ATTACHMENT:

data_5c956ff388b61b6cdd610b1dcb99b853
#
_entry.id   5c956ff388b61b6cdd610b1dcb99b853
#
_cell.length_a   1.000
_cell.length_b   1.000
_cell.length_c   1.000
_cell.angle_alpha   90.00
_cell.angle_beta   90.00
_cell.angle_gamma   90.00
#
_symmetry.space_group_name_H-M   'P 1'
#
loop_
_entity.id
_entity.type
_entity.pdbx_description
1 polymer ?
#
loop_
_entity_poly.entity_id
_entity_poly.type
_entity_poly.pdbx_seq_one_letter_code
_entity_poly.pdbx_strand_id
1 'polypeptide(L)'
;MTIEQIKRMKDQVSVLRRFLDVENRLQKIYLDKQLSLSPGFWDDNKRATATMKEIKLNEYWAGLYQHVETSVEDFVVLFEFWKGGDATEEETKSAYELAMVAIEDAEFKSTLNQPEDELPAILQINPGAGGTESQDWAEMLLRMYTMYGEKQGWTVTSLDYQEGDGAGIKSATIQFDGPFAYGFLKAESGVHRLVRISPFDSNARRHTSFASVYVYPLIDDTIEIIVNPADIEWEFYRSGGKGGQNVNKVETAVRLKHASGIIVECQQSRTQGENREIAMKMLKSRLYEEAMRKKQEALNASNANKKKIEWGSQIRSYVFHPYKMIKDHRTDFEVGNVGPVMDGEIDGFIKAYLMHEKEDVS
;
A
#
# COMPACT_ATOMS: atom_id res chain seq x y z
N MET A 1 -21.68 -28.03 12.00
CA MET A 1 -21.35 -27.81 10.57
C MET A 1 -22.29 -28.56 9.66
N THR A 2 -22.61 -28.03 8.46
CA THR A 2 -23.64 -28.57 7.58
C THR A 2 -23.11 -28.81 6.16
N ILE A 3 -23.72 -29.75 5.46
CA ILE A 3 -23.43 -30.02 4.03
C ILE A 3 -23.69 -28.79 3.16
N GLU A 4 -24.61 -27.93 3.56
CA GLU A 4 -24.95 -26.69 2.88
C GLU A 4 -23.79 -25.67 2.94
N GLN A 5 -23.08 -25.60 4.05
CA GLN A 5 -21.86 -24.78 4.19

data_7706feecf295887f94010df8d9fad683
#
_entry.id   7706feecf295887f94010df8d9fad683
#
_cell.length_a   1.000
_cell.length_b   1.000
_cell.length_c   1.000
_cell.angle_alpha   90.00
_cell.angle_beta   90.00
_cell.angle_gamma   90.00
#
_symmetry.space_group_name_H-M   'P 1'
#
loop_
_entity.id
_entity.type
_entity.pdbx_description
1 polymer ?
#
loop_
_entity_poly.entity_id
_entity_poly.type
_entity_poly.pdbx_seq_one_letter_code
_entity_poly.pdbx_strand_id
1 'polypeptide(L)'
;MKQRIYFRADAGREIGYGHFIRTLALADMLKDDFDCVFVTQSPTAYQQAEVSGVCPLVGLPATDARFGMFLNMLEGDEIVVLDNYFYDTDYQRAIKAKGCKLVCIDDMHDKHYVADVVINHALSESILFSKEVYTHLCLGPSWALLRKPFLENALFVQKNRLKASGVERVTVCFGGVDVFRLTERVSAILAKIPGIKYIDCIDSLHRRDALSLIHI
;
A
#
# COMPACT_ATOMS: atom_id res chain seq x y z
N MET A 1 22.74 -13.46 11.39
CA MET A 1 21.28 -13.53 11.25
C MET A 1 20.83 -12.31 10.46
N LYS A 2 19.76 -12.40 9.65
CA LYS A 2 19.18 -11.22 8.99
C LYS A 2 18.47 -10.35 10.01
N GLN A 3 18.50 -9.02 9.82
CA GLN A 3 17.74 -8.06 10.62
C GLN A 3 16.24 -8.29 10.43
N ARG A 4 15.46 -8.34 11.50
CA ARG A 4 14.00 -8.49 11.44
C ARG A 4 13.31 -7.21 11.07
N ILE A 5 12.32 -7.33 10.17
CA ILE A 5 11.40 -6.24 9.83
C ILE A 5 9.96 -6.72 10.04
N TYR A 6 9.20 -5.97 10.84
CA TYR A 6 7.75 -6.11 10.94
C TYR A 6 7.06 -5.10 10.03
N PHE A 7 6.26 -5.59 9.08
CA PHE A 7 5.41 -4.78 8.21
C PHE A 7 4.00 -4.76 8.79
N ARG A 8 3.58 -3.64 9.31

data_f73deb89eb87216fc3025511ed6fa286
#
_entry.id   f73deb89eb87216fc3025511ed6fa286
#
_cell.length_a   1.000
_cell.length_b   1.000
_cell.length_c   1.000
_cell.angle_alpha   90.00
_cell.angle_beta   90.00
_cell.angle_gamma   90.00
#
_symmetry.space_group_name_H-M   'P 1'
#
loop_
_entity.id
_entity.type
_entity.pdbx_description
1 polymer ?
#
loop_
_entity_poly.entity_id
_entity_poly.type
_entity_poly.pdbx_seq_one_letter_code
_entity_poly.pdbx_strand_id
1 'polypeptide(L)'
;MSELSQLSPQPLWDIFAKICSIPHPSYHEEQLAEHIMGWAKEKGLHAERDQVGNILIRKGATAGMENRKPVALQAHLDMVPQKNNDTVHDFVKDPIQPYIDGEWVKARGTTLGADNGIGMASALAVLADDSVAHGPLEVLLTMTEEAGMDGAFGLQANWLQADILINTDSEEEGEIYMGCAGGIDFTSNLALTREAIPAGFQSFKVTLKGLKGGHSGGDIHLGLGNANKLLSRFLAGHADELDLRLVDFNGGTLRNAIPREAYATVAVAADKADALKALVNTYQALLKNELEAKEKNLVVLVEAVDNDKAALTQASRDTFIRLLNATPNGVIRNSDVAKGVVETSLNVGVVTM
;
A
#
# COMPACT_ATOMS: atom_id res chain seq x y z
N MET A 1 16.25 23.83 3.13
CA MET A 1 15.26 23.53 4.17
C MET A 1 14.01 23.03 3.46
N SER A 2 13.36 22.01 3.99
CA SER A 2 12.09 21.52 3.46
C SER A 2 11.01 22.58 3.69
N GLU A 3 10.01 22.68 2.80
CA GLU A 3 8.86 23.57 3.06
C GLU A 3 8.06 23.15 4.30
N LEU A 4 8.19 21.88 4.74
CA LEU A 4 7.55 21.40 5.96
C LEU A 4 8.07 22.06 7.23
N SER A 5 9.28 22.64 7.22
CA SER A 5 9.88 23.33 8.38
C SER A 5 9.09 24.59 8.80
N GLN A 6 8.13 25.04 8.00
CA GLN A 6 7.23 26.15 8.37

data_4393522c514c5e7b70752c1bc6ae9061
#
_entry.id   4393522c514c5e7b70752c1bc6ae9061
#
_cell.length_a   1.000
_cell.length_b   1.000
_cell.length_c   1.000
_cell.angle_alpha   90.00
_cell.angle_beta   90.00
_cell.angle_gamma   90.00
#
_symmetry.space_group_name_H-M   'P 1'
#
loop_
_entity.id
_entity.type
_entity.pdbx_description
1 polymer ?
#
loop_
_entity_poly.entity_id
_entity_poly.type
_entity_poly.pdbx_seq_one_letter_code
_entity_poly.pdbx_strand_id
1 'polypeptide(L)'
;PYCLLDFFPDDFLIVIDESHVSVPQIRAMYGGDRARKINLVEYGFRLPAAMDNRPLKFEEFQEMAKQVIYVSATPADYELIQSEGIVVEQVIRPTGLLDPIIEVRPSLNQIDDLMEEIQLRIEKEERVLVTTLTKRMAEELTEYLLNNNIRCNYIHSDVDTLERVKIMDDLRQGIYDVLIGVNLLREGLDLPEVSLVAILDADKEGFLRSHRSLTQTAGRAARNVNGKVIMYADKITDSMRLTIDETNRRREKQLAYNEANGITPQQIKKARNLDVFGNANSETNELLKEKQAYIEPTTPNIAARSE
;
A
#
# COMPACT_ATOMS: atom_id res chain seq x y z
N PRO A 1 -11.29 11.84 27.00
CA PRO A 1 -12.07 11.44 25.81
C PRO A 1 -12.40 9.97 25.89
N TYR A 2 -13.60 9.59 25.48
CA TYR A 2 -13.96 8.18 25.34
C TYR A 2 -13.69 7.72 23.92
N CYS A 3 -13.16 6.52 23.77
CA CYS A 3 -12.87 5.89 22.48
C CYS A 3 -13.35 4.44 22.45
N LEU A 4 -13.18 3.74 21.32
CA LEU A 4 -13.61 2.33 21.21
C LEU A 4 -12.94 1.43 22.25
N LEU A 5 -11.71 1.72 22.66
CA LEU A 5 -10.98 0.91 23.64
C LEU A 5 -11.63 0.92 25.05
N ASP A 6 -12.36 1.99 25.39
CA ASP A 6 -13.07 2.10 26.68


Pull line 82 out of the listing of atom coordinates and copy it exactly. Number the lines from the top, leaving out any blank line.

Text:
CA GLN A 3 17.74 -8.06 10.62